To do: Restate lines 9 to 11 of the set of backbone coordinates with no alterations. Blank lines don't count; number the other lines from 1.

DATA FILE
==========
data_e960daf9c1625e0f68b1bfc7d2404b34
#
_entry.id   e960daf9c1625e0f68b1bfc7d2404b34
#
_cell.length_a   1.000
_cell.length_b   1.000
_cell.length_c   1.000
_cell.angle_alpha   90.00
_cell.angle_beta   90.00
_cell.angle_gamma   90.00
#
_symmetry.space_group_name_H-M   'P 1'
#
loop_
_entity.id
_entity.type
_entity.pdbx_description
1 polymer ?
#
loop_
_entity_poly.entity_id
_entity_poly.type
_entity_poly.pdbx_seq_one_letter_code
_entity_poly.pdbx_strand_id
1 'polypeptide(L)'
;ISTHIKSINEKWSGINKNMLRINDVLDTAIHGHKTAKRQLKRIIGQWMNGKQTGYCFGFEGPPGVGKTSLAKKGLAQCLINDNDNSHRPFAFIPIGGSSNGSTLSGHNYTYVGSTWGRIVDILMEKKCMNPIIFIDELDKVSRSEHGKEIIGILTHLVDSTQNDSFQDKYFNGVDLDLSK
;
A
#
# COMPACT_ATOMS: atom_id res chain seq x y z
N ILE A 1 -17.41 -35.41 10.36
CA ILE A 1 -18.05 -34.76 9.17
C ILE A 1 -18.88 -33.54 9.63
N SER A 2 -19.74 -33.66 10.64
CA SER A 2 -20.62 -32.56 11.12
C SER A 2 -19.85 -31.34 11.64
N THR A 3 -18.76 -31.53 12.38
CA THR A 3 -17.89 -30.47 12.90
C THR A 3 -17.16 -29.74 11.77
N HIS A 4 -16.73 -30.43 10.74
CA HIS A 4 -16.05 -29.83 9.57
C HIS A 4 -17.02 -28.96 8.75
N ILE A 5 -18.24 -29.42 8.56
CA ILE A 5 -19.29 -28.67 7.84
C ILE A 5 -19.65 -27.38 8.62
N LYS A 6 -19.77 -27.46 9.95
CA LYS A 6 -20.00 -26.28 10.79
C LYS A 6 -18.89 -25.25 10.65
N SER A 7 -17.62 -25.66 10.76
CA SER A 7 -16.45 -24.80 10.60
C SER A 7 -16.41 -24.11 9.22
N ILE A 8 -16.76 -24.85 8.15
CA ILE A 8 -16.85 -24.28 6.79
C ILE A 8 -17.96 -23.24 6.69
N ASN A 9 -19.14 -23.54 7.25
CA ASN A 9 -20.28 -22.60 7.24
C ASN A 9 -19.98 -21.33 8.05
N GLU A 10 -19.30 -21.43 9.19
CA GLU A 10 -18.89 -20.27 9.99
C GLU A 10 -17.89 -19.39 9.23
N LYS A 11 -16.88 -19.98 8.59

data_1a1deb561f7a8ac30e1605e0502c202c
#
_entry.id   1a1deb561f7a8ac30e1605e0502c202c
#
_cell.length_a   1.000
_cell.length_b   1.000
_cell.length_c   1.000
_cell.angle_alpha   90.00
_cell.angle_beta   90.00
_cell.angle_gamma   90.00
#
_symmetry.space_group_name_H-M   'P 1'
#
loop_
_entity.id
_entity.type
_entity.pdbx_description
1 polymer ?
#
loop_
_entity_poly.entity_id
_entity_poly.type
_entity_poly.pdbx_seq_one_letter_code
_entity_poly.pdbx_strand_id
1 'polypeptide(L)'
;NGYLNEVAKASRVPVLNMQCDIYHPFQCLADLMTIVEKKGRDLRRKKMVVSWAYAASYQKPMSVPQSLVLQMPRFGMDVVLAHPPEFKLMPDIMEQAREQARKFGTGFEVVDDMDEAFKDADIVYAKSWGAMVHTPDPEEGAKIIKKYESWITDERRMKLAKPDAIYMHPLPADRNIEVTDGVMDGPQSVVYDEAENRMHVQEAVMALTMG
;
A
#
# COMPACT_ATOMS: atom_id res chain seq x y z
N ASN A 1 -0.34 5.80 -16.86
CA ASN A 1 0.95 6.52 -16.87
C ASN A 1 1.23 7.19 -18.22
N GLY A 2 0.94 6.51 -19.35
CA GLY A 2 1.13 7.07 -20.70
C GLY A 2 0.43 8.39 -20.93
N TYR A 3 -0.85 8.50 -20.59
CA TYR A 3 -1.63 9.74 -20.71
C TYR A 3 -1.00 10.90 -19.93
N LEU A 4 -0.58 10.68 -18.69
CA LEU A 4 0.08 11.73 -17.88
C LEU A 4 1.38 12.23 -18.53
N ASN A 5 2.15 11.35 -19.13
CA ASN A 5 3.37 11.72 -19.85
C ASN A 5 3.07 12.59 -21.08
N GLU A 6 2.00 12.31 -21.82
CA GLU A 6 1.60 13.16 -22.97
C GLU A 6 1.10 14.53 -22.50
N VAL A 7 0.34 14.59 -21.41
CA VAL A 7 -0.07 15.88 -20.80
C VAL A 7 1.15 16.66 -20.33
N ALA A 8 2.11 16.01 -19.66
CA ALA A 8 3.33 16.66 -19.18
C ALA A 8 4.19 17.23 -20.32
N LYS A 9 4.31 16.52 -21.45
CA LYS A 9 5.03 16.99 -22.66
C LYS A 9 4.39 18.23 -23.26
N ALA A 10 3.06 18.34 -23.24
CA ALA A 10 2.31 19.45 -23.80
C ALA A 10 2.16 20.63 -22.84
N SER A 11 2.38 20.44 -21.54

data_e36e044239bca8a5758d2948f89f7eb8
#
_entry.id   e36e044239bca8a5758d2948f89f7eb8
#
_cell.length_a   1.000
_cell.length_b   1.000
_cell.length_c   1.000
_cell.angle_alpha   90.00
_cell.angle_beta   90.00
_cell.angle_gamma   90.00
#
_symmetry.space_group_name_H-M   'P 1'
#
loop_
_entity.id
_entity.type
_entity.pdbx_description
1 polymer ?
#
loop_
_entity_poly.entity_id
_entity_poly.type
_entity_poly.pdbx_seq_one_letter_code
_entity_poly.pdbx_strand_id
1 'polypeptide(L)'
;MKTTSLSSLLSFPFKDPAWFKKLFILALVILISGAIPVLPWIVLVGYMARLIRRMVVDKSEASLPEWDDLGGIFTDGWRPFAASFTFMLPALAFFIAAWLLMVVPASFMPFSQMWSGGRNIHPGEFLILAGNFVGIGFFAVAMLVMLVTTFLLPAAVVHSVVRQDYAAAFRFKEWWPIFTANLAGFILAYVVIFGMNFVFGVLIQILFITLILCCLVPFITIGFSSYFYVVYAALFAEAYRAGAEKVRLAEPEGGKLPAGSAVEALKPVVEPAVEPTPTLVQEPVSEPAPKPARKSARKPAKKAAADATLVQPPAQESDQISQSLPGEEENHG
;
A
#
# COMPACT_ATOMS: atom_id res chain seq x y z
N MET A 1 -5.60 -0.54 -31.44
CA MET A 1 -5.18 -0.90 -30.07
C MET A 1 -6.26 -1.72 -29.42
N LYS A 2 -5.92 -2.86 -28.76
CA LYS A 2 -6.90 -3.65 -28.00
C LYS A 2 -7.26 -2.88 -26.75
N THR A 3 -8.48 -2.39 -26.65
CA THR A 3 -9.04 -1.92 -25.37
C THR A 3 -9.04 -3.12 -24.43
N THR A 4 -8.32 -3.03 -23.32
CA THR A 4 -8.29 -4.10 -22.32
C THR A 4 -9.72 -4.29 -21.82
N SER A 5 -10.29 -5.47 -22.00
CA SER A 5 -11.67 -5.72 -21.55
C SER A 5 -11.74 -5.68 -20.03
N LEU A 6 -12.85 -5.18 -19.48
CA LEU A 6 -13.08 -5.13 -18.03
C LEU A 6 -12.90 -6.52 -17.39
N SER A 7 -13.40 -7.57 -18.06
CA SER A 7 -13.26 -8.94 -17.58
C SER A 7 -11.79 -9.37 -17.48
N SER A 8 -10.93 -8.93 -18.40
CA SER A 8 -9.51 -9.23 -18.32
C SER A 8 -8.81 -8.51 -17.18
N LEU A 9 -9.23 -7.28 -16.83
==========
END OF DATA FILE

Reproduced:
_cell.angle_beta   90.00
_cell.angle_gamma   90.00
#